Fall is coming down the tracks and the asters and goldenrods are taking over the countryside. The two are part of the sunflower family, formerly the compositae, now the Asteraceae. The East End of Long Island is rich in aster and goldenrod species, having more than 20 local species combined. In the world of flowering plants, the sunflower family is the most ubiquitous in species, and one of the reasons for that is the way the different members disperse their seeds.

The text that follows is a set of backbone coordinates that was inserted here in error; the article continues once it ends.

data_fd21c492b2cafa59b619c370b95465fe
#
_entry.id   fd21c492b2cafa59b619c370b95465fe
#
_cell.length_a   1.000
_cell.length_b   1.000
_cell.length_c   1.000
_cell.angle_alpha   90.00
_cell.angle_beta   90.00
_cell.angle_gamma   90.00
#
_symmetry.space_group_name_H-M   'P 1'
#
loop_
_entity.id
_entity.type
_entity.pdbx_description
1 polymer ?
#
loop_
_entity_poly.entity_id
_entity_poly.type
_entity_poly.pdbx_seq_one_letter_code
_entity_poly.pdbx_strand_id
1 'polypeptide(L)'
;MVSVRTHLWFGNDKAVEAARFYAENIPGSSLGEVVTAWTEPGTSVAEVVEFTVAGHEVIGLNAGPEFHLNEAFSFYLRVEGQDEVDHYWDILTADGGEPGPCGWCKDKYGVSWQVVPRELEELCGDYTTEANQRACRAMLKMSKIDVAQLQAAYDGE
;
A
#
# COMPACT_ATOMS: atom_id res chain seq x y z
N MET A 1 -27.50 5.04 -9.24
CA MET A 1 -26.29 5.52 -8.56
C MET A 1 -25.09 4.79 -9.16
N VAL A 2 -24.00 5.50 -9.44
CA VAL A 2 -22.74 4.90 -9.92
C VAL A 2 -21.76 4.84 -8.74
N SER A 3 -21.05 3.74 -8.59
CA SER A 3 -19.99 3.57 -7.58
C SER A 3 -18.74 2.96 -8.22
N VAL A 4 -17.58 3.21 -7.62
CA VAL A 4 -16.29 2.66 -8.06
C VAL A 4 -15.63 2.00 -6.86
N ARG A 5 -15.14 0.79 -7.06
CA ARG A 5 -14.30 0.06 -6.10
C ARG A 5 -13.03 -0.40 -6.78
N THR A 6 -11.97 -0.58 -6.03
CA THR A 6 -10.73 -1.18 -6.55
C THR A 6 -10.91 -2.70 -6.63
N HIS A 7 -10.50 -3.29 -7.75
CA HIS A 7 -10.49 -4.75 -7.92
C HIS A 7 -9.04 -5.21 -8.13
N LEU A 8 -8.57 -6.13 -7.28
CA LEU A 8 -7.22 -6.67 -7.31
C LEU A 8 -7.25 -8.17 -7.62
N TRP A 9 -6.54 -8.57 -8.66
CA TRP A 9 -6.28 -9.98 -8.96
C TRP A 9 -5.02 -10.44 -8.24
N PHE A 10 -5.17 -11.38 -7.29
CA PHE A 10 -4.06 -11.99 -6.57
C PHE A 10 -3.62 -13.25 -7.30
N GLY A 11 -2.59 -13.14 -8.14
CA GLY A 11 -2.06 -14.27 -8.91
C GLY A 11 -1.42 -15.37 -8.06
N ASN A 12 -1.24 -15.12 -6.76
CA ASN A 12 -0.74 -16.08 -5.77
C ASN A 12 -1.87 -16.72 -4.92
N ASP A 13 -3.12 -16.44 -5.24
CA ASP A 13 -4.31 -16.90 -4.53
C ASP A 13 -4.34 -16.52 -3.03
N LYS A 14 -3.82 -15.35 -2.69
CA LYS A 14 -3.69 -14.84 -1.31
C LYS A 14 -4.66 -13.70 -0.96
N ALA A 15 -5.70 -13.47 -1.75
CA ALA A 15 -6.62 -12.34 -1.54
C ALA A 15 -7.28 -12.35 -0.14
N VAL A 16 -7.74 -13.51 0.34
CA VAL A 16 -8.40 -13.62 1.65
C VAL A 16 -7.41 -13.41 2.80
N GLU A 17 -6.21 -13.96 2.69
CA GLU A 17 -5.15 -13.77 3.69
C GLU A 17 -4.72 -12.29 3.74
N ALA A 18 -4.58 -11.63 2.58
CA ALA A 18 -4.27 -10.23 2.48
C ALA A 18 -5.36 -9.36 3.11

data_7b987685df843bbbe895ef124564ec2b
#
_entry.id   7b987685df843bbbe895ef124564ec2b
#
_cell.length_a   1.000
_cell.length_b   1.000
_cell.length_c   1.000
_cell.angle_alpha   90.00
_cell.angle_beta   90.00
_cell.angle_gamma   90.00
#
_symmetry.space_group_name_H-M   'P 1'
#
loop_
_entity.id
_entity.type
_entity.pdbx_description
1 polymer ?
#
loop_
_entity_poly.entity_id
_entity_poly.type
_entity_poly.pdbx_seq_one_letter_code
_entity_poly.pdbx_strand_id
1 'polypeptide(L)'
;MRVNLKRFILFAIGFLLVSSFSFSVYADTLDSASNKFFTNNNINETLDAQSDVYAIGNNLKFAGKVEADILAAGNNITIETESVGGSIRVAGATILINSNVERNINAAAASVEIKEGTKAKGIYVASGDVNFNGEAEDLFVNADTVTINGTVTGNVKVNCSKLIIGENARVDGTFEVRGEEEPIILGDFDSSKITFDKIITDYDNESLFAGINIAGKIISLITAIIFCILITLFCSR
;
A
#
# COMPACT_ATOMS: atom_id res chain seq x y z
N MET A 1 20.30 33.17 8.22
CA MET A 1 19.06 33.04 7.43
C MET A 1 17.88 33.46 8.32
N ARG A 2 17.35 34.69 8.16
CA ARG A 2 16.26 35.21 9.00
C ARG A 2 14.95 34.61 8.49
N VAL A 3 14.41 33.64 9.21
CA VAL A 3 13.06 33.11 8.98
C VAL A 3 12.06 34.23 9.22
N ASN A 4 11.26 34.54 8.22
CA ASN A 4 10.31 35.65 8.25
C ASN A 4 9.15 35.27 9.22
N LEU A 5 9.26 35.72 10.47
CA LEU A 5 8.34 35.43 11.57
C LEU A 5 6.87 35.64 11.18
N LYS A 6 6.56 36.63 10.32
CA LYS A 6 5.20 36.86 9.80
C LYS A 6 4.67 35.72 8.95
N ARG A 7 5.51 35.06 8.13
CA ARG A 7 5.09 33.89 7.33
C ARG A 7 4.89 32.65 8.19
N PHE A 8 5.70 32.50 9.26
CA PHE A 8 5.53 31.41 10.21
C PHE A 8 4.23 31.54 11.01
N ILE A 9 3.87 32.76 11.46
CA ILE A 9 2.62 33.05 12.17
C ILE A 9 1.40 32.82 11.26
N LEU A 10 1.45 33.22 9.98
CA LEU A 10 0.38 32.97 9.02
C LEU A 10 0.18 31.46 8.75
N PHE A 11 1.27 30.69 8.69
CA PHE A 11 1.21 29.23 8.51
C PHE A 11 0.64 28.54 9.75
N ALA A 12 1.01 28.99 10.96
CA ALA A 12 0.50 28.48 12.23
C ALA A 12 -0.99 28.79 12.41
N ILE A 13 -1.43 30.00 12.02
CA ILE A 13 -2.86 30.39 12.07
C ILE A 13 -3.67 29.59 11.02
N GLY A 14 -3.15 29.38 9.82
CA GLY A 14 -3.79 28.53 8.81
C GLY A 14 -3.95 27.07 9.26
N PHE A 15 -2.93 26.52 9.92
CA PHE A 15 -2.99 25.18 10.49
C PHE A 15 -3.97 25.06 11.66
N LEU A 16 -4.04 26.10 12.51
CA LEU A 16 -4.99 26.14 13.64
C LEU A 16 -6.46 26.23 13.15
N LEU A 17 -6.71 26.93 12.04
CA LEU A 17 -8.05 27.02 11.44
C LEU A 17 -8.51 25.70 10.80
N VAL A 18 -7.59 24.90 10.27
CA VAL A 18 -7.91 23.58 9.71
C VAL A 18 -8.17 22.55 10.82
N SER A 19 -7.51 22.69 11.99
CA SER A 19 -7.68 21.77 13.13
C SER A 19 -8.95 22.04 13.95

The great migration south is about to begin. It will include millions of birds, millions of fish, many different bats, and quite a lot of butterflies and dragonflies. Although at the boreal latitudes, many mammals, including two species of caribou, use their legs to march long distances, in the temperate zone where we are, migration is a matter of wings and fins. Shorebirds, terns and ospreys, to name a few, have already started down. Some of them go thousands of miles, deep into South America, a few like the Arctic tern, all the way to Patagonia.